7. Aug 19, 2009 #6
    It is the standard twin paradox. But these "paradoxes" aren't really paradoxes...and are usually down to some non-relativistic assumption that has been made - but perhaps hidden. It is rather like the "paradox" that a man can manage to fit a 10 foot ladder into a 5 foot long garage by travelling fast enough into the garage. However, taking the frame of the man...he sees himself trying to fit his ladder into a contracted garage. This isn't a paradox...but one has to really probe why it isn't...which I will leave you to do if you haven't met the problem before...
     
  8. Aug 21, 2009 #7

    Ich

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    Velocity is defined as distance divided by time, each measured in the same inertial frame:
    [tex]v=\frac{dx}{dt}[/tex]
    What you are doing here is basically measuring distance in the original inertial frame, and dividing by the proper time of the accelerating twin. For short timscales:
    [tex]u=\frac{dx}{d\tau}=\gamma \frac{dx}{dt}[/tex]
    u is also a useful quantity, for example it is a component of the four velocity, but it is not "velocity" or "speed".
    If you ever heard about galaxies receding "faster than the speed of light": that's a similar definition.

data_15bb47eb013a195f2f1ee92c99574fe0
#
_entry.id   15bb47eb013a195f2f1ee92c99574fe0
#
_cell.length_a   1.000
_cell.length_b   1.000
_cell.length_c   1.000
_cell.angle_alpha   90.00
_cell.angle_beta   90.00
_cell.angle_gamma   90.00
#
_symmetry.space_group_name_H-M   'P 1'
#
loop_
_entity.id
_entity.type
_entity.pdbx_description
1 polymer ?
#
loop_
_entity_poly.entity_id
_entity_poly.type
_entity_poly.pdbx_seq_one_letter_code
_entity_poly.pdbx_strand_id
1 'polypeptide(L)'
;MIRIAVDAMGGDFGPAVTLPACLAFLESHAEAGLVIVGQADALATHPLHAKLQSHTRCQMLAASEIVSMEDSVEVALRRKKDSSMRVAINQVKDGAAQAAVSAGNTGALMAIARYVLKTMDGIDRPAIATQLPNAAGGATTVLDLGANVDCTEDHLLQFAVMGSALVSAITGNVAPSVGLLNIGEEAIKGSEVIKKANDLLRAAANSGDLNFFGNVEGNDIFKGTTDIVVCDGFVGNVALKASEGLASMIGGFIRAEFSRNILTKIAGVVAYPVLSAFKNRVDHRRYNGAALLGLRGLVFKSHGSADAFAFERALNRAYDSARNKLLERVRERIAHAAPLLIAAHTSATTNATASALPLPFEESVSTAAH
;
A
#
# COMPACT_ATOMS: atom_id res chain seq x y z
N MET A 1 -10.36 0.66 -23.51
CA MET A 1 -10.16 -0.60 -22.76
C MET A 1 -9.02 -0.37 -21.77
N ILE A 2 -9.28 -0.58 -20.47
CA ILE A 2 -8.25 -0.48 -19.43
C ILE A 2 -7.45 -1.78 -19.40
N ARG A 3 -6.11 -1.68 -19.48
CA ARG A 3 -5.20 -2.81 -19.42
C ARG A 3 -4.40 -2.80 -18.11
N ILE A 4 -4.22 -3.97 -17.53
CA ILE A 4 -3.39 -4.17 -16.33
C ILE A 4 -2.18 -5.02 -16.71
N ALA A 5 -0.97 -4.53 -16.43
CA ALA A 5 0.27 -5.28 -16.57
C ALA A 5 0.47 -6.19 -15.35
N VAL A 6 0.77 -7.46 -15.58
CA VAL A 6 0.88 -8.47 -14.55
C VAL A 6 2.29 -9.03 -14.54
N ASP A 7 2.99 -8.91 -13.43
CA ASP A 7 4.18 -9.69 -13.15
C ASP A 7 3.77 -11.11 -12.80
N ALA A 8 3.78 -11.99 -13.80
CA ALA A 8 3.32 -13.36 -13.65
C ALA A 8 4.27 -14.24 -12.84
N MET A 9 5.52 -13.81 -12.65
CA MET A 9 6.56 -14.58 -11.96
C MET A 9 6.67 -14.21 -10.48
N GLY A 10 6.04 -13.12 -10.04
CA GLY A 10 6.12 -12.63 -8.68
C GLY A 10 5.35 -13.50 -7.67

9. Aug 21, 2009 #8
    I don't think that is what I was doing.

    For the accelerating observer, I was calulating the distance from the earth by using an integral over the instantaneous rest frame differentials...

    For the earth observer I used his own personal time, not the proper time, in my calculations...

    It is probably ssmething fishy with my maths...
     
  10. Aug 21, 2009 #9

    Ich

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    ??
    Proper time is own personal time.
    Whatever, the "paradox" persists if you wait until the accelerating twin is at rest wrt the earth (at the turnaround point), and also if you neglect acceleration and simly move away with constant speed. That's what I am referring to.
     
  11. Aug 21, 2009 #10
    There are two "proper times" in this question...I was referring to the proper time of the earth observer, trying to distinguish it from the proper time of the rocket observer.

    I was approximating the outward journey into an "infinite" number of rest frames of the rocket. In each infinitesimal frame, I would spend an "infinitesimal" amount of proper time. I would then caclulate the infinitesimal distance that the earth appeared to recede during this time. I then summed over these differentials using an integral.

    I know what I have done wrong. This integral does not correspond to anything physically useful. I have failed to account for the Lorentz contraction of the distance that had already been travelled. But I could get around this, if I multiply each of the differential elements of distance by an appropriate gamma factor. This gamma factor would have to be different for each differential length, since each instantaneous frame would be travelling at a different speed relative to the frame in which I want to find this distance...